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Code blue Cedric's latest laugher struggles for its comic breath

Just five days into the new year comes the first entry on the list of the Worst Films of 2007.

The dubious distinction belongs to "Code Name: The Cleaner," an action/comedy film that, sadly, doesn't provide much of either. In "Code Name: The Cleaner," Cedric the Entertainer plays Jake Rodgers, a lovable galoot who, after a bonk on the head, awakes with case of amnesia and a briefcase (does anyone carry those anymore?) full of cash. With very little evidence, Jake convinces himself that he is a secret ops agent on deep undercover trying to thwart an international arms conspiracy. While a gang of Central Casting G-men try to get him to give up a missing micro-chip, a hot blond (Nicollette Sheridan) tries to convince him he is a captain of industry and her husband; and an equally hot brunet (Lucy Liu) tries to convince him of the terrible truth: He is a video-game loving janitor who just found himself in the wrong place at the wrong time.

The movie's official Web site touts "Code Name: The Cleaner," as a funny spin on "The Bourne Identity." Oh, if only. Unfortunately, whatever the intentions, the film never rises to the status of spoof. It hasn't a fraction of the over-the-top irreverence of say, "Austin Powers." Nor does it have Elizabeth Hurley, a woman who knows a spy parody when she is cast in one, and who left the film in preproduction. No secret decoder ring needed to figure out why that happened.

The bottom line is that a movie billed as a comedy should not leave you wondering where the laughs are. As might be expected, most of the few laughs there are, are in the trailer.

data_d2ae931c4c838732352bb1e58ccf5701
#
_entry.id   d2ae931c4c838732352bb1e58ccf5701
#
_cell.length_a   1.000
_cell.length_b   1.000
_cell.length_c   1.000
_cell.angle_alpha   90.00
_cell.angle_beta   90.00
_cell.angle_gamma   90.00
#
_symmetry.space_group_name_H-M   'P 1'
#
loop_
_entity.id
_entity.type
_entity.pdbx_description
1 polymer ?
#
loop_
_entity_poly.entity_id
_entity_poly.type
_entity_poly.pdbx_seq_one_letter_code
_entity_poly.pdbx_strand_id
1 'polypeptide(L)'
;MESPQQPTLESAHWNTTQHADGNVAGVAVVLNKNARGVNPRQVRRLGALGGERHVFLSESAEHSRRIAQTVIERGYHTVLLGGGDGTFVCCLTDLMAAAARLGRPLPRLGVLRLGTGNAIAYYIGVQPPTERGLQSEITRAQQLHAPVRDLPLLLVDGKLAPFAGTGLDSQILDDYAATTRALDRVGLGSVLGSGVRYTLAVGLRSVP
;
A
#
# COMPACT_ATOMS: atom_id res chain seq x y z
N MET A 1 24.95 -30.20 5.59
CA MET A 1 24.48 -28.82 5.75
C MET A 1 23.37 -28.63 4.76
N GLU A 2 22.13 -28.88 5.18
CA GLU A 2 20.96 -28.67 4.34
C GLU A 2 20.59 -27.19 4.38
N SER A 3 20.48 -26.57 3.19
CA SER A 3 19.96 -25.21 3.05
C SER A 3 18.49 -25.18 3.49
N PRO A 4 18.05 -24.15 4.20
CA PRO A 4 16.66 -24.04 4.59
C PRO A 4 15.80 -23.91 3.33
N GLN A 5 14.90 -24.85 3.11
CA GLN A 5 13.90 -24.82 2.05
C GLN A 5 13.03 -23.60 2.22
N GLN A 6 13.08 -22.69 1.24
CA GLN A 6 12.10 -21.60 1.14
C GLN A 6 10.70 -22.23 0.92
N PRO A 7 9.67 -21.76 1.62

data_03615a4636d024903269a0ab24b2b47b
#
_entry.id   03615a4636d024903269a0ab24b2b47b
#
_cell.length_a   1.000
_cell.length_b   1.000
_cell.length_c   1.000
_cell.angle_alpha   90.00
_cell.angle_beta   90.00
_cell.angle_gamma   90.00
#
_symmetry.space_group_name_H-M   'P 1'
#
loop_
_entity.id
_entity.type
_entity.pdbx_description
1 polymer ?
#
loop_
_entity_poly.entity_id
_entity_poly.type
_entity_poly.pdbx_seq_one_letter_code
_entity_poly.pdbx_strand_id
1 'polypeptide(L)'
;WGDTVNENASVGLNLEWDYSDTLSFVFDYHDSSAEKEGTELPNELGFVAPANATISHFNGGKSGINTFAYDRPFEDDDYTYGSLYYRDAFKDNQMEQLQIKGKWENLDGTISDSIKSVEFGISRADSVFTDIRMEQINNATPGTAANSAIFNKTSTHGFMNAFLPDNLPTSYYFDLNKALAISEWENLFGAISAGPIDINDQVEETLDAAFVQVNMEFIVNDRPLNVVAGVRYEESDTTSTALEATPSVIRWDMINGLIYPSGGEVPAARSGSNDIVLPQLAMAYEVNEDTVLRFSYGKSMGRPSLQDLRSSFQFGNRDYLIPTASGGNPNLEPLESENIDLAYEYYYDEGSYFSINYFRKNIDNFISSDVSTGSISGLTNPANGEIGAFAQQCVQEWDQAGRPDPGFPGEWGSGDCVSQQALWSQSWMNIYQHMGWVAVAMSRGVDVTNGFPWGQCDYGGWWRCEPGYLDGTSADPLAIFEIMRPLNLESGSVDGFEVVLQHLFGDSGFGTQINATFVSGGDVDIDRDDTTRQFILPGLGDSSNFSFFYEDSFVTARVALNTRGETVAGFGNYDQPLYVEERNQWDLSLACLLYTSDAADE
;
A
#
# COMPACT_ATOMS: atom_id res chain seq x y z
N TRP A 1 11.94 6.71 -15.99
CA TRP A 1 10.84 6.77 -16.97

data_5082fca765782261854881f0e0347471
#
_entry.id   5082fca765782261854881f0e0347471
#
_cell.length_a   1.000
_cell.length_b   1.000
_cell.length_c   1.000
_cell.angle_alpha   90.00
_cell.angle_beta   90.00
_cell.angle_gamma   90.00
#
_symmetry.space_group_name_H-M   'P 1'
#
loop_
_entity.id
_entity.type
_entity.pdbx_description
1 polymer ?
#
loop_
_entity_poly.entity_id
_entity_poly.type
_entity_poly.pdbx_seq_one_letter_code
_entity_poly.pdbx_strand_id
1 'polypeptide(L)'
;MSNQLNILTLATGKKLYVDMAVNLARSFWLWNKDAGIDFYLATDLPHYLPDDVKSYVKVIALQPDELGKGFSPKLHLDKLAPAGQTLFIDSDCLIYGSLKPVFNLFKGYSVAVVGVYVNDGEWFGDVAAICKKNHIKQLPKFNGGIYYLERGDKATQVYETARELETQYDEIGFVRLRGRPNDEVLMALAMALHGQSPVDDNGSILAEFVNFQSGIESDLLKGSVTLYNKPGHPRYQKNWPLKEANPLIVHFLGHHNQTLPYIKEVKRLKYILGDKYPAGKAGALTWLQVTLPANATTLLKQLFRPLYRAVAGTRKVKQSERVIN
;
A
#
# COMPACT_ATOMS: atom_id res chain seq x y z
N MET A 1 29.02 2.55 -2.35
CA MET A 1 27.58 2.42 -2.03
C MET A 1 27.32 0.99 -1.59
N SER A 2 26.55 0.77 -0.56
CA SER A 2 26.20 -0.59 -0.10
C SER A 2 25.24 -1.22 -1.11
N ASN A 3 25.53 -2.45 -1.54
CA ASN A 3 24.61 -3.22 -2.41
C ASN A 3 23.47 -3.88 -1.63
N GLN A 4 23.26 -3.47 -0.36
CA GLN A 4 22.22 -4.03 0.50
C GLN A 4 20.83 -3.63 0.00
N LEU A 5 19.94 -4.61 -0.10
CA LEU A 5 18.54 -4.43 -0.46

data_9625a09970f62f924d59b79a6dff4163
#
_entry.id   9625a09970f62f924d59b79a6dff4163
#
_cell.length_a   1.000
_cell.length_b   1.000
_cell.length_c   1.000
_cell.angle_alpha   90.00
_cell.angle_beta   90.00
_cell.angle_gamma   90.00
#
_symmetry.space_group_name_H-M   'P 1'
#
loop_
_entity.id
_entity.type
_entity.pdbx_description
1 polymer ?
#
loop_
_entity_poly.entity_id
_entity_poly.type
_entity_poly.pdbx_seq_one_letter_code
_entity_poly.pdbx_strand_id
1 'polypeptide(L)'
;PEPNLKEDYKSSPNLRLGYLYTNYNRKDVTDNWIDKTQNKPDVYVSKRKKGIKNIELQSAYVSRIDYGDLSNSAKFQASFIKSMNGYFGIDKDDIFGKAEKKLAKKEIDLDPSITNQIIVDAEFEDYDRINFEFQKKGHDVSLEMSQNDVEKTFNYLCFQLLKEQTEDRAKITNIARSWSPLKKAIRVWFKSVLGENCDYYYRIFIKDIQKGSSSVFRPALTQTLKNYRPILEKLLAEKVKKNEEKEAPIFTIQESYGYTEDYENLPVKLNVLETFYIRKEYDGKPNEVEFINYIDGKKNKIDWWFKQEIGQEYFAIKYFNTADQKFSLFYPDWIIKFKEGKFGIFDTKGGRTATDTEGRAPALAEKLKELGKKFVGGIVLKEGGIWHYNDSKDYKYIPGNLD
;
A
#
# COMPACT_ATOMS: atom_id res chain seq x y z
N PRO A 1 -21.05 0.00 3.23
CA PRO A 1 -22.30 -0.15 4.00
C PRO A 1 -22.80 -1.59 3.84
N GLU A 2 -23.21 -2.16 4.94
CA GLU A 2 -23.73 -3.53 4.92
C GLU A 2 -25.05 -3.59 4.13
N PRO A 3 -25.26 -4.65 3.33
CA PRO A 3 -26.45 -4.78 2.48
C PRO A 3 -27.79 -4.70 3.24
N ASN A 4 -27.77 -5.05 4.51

Although Cedric and Liu both have producing credits, neither should be blamed for the mess that is "Code Name: The Cleaner." Blame should be heaped upon writers Robert Adetuyi ("Turn it Up") and George Gallo ("Midnight Run"), who delivered a stale sponge of script that sucks up the performers' attempts at free-wheeling ad lib.

Neither can director Les Mayfield ("Encino Man") deflect culpability. With any vision other than the sketchy one he brought to the set for this limp rag of a movie, maybe Cedric and Liu could have risen above the sloppy script.

The filmmakers relied too heavily on the comedic potential of juxtaposing Liu's martial arts skills against Cedric's. But as anyone who left adolescence behind by age 30 knows, there are only so many laughs that can be wrung out of the fat-guy-does-martial arts schtick, even when it is Cedric who is doing the posing and kicking. The filmmakers' fatal error was relying on Cedric's karate chops, not his comedic chops.

Based on the outtakes that run under the end credits, the editors, who spent close to a year trying to polish the awful off the film, cut most of the cast members' funniest, most organic ad libs, leaving in blander bits they thought would track better with test audiences. HUGE mistake. The slapdash editing left a film that is neither homage nor parody; neither "Charlie's Angels" nor "Austin Powers; neither Matt Damon nor Jackie Chan. No. What's left is just a big steaming dish of chop hooey.

Cedric, who knows a bit about movie messes after starring in "The Honeymooners," soldiers on good-naturedly, keeping the movie from being completely flush-worthy.

Liu, too, does a yeoman's job with the material, and she sparkles in every scene she is in. Her chemistry-heavy scenes with Cedric are engaging, but not enough to make up for the slop they are slogging through.

Sheridan's turn is unexpectedly OK, with none of the Skeletor-Binges-on-the-Scenery acting technique seen weekly on "Desperate Housewives."

The scenes that offer up the few genuine laughs feature DeRay Davis ("School for Scoundrels") as Jake's janitor pal, Ronnie, AKA the Dirty Rapper, and Niecy Nash ("Reno 911!") as Jacuzzi, a sassy parking ramp attendant who has a bone to pick with Jake. Their scenes are the only ones to offer the giddy recklessness that's missing throughout the rest of the film.

"Code Name: The Cleaner" is a colossal waste of its stars' talent, and that's a dirty shame.




1 star (Out of 4)

STARRING: Cedric the Entertainer, Lucy Liu, Nicollette Sheridan and DeRay Davis

DIRECTOR: Les Mayfield

RUNNING TIME: 91 minutes

RATING: PG-13 for sexual humor, crude content and some violence

THE LOWDOWN: A video-game loving janitor ends up in the wrong place at the wrong time.

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